There's no doubt that the MDP continues to deal with a number of challenges, from low turnout in midterms to declining union membership. It's easy to look at the issues that still exist and blame the person at the top.

The reality is, for all the prestige that people associate with chairing one of the state's largest political parties, the Chair must deal with a ton of pressures that most people can’t fully appreciate.

Johnson has made a number of improvements in the MDP, while beginning the process of making other improvements. For instance:

1. Lon has stepped up the MDP’s data game. The more we know about voters, the better we can target out messaging. In fairness to Mark Brewer, some of that work started under his chairmanship, but Lon has really scaled this effort.

2. Our ground game was the best I’ve ever seen. It was about as good as - and maybe even better than - I’ve seen even in presidential years.

3. We’re progressing toward Howard Dean’s vision. The good doctor said we must reach out to every voter and contest every seat. We’re not there yet, but we’re moving in that direction. For instance, I live in Republican congressional and legislative districts, but Democrats ran great campaigns for these races. Around here you had folks like Dean Vanderstelt, Jim Walters, Kemal Hamulic, Franklin Cornielle, Sarah Howard, Jessica Hanselman, Lynn Mason, and Deb Havens. Of course, the candidates themselves - and their supporters - were largely responsible and deserve the most credit. But the MDP did put some effort into helping them with many of the basics, including websites and literature.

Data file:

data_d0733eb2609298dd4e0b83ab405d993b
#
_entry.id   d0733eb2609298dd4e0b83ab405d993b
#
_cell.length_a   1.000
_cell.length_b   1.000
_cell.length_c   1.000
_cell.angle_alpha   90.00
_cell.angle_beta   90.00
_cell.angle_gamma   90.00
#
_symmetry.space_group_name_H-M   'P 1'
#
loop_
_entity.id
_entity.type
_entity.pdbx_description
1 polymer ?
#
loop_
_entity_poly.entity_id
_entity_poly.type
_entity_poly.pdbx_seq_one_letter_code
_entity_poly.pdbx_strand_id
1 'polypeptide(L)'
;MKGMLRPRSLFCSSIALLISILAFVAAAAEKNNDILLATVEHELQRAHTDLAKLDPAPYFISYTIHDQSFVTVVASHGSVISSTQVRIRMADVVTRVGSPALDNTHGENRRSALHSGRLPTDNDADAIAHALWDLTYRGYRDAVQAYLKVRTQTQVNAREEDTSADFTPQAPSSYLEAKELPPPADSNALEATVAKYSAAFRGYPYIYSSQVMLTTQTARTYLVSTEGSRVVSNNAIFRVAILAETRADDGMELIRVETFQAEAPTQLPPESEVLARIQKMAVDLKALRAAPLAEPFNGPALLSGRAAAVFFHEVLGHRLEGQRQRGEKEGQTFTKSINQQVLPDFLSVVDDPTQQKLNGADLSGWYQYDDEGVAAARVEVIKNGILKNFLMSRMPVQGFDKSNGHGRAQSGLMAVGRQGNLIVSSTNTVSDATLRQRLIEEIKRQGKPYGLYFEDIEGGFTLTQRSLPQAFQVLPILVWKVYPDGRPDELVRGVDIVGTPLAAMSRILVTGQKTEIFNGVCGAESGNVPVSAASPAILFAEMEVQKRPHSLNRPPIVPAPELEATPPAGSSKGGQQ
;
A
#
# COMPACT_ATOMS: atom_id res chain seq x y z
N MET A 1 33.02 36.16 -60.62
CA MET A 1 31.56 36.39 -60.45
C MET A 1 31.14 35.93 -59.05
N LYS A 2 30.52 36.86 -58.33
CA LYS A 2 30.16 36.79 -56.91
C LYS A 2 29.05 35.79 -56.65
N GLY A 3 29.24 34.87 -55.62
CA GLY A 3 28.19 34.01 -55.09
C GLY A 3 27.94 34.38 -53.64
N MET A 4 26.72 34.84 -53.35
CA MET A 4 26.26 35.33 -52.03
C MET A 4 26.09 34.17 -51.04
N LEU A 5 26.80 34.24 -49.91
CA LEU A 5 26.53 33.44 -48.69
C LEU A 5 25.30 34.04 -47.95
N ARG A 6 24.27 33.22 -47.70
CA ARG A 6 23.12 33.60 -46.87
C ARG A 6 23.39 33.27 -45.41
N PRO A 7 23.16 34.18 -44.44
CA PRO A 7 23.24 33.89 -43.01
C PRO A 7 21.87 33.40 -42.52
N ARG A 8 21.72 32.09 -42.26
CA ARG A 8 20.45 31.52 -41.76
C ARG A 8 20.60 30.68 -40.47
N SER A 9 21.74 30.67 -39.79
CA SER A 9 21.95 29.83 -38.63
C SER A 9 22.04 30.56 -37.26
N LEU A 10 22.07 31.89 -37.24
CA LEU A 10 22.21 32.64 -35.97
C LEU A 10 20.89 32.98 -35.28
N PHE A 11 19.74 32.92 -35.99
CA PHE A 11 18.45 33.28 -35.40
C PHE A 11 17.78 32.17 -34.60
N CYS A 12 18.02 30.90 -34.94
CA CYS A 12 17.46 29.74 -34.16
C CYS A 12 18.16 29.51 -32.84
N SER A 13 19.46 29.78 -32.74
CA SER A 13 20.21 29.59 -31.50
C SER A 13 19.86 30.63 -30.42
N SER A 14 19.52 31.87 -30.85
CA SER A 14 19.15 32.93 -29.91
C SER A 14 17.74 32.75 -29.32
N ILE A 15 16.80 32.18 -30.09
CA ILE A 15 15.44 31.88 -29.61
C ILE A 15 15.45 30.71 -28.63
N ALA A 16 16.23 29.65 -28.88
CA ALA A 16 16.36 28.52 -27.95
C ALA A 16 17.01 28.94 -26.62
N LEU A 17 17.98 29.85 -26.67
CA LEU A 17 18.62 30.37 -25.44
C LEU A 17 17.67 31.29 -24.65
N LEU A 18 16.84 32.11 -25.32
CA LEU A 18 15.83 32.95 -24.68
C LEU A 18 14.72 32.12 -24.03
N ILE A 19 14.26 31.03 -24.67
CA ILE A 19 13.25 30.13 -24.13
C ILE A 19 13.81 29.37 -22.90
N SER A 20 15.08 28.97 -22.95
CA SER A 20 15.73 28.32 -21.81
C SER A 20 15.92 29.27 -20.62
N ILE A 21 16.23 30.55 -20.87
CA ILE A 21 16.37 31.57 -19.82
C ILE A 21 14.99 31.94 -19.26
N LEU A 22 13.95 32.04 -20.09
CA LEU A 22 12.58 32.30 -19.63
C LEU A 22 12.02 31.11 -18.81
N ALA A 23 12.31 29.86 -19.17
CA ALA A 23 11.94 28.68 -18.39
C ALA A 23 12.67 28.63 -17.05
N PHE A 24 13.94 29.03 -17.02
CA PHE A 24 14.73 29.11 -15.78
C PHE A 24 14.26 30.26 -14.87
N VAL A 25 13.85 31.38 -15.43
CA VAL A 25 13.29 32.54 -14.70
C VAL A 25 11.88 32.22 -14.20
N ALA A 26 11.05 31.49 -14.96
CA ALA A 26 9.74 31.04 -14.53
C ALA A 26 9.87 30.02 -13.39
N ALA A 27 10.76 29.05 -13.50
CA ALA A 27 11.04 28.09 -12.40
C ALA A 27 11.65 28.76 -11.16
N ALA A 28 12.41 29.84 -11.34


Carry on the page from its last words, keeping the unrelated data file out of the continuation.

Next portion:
4. We did better than the rest of the country. Michigan is home to the only new Democratic US Senator, Gary Peters. Our state also elected seven Democrats to the eight education-related statewide boards last year. Four years after Virg Bernero's 18-point loss, Schauer came within four points of beating Snyder. All of this is due, in large part, to the MDP's ground game.

5. It takes time to right a ship. For many years, the MDP has dealt with a wide range of issues, most of which are still there. Lon has started a years-long process of making needed changes. You don’t fire a coach after one season, especially when improvement has been made during that time.

Progress has been made - and more is needed. If the MDP is to grow as a Party, we must:

1. Keep data in the right perspective. We need quantitative data - but we also need qualitative info to put that data into the proper context.

2. Work more closely with local Party units. A top-down approach can backfire. Some decisions do need to be made without feedback, but most of the big decisions should involve at least some input from local stakeholders - they know the area better than folks who aren’t from the area.

3. Broaden the state party’s revenue streams. The MDP cannot count on labor's money - not only because there are fewer union members, but because it's never good to count on one sector of supporters for such a significant share of your money.

Lon Johnson has what it takes to lead these changes and build upon the work of the past two years. He deserves another term as Chair.